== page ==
The DUI arrest typically starts with the traffic stop. If a police officer suspects that a driver is operating a vehicle while under the influence of alcohol and / or drugs, then he or she will pull the driver over. In order for the police to pull a driver over on suspicion of DUI, they must first have "probable cause" to do so. Probable cause would include: weaving in and out of traffic, erratic driving, driving too fast or too slow for the conditions on the road, or driving without the vehicle's tail lights on in the dark.
Once the law enforcement officer has rolled the driver over, they will typically ask them if they have had anything to drink. As the driver provides the officer with answers, he will be watching for signs of alcohol injury and an outright admission that the person had consumed alcohol. They will be watching for glassy eyes, slurred speech, alcohol on the breath and obvious signs of inoxication such as loud and boisterous behavior.
If the police officer had reason to believe the driver had been drinking, or if they were immediately admitted to drinking, then they would ask the driver to perform a series of field sobriety tests. These tests are used by law enforcement across the nation to gain more probable cause to make a DUI arrest. They are not scientific tests; rather, they are more subjective tests that more more upon the police officer's opinion than facts. A driver can politely refuse these tests without suffering any negative penalties as a result. These tests are not used to help the driver in any way; instead they are used as evidence against the driver, especially if the information was documented on a dash camera and presented in court.
Following the field sobriety tests, the police officer will ask the driver to submit to a chemical test in the form of a breath, blood or urine test. In most cases a breath test is used; However, a driver may have to submit to a blood test when a breath test is not available, for certain medical conditions or when the driver is unconscious (as from an auto accident). Unlike the field sobriety tests, refusal to submit to a chemical test will result in an automatic license suspension. Under the Implied Consent Law, a driver basically agrees to submit to a chemical test when a law enforcement officer requests them to, as this is a condition for obtaining a driver's license.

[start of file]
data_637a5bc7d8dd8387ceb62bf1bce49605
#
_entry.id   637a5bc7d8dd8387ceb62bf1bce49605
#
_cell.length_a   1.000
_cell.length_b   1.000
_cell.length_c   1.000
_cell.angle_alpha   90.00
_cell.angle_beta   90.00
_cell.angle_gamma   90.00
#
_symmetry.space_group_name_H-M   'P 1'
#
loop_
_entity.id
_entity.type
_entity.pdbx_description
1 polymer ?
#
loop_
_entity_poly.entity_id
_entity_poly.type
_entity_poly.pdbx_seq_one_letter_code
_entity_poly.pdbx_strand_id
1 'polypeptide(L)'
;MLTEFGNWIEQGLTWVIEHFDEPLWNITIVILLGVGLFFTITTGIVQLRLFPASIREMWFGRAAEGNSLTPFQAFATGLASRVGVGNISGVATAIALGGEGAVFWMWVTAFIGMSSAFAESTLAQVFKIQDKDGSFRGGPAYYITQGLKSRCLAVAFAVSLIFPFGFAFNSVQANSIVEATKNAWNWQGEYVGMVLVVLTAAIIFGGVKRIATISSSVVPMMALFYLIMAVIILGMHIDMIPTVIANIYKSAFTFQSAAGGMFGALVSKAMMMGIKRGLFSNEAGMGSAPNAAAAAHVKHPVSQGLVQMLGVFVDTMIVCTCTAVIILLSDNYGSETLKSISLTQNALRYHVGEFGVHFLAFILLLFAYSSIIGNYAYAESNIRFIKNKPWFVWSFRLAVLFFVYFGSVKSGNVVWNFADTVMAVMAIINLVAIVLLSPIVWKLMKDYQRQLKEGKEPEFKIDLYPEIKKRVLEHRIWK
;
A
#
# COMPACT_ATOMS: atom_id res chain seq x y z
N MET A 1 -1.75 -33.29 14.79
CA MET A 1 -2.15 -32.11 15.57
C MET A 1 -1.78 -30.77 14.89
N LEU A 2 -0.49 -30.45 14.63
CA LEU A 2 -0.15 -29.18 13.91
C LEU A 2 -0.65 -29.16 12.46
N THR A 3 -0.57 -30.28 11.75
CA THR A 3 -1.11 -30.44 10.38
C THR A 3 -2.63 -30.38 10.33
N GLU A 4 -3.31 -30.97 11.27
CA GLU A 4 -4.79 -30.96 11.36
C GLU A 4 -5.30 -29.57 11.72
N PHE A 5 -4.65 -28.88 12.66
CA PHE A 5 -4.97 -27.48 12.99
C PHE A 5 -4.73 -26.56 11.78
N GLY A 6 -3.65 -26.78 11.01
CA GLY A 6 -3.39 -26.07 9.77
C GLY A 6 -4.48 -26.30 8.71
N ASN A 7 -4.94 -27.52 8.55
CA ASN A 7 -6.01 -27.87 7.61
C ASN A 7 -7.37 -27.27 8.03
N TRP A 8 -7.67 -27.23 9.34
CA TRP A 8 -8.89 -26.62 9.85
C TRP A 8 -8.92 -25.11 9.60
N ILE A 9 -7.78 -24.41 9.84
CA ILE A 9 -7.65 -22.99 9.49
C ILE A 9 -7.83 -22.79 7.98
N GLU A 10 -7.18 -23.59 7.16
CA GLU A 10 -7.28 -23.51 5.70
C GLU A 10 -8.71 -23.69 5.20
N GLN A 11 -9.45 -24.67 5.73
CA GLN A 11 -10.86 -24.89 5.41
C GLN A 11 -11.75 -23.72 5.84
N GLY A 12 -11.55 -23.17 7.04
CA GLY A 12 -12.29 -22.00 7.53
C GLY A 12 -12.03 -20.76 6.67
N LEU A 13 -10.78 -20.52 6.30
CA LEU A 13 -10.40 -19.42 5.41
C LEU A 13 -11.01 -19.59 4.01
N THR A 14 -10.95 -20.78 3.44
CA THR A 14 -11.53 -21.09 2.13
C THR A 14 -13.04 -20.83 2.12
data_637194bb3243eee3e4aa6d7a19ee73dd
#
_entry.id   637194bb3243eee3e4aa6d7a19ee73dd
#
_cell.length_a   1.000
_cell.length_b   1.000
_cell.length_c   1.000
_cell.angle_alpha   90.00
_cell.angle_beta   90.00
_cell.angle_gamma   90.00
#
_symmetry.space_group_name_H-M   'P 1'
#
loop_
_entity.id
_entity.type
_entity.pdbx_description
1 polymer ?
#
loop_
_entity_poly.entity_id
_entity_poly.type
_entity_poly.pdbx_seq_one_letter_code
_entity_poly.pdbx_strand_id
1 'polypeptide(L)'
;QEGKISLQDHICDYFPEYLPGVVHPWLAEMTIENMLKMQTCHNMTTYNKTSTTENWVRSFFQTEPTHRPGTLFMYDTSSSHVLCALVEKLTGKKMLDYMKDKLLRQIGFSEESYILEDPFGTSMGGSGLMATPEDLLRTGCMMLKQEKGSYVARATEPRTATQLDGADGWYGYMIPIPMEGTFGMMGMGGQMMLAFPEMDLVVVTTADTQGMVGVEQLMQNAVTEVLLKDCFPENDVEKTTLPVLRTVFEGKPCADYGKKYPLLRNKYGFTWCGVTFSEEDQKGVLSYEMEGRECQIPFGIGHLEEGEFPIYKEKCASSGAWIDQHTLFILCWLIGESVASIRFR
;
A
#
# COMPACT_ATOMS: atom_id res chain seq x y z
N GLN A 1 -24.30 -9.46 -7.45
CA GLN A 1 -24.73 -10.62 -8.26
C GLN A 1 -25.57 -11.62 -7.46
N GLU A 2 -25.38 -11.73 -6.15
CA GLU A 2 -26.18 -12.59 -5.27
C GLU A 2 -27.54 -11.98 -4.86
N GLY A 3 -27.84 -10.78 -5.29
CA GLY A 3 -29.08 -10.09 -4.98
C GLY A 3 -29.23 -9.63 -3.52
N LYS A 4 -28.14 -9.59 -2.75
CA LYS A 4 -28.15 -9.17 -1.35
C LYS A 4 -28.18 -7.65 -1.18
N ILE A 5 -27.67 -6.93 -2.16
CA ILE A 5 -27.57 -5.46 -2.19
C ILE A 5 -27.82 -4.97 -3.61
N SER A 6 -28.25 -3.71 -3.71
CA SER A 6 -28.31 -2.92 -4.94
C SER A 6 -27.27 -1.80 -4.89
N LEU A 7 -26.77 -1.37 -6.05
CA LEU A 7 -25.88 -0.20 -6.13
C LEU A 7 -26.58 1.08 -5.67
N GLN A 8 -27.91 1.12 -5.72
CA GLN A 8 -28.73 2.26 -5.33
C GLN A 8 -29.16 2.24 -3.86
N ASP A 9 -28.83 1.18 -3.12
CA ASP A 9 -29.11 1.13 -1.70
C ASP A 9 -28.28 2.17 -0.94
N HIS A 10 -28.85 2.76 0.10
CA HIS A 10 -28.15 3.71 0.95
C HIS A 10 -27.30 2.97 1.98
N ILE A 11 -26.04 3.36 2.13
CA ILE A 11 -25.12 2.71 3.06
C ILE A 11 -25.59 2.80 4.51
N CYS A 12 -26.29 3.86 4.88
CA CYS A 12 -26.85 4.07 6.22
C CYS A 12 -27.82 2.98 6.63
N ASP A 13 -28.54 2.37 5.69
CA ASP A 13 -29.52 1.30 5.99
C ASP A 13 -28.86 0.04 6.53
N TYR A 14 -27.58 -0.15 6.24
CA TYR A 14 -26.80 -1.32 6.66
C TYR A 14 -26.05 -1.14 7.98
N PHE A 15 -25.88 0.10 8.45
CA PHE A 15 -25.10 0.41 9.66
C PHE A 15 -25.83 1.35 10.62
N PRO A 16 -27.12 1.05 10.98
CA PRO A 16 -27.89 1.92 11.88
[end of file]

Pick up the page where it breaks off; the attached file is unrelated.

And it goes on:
Nearly everyone knows someone who has been arrested for DUI at some point in time. Many people do have a couple of drinks and drive afterwards, but the vast majority of them do not get caught. If you were arrested for DUI in Illinois, you could be facing up to $ 2,500 in fines, up to 364 days in jail, a minimum of 1 year driver's license revocation, mandatory attendance at a DUI school, community service, and probation. What's more, your vehicle could have impounded and you may have to install an alcohol Ignition Interlock Device or wear an alcohol-monitoring ankle bracelet.
Under aggravating circumstances DUI penalies are increased; for example, if there was a minor in the vehicle under 16, if there was bodily injury or death and if this was a second or consequent DUI. DUI convictions are not to be taken lightly; they can and will affect many aspects of a person's life. DUI convictions can cause someone to lose their job, it can put a strain on their personal relationships, and the criminal conviction can damage their future and their career. If you have been arrested for DUI, then please contact a criminal defense attorney as soon as possible. DUI cases are time sensitive, and you have limited time to fight for your driving privileges. A criminal defense attorney will be able to challenge various aspects of your traffic stop, your arrest, and any evidence collected at the scene or back at the station. DUI cases can be thought, and successfully won, so take action today before you lose your driving privileges!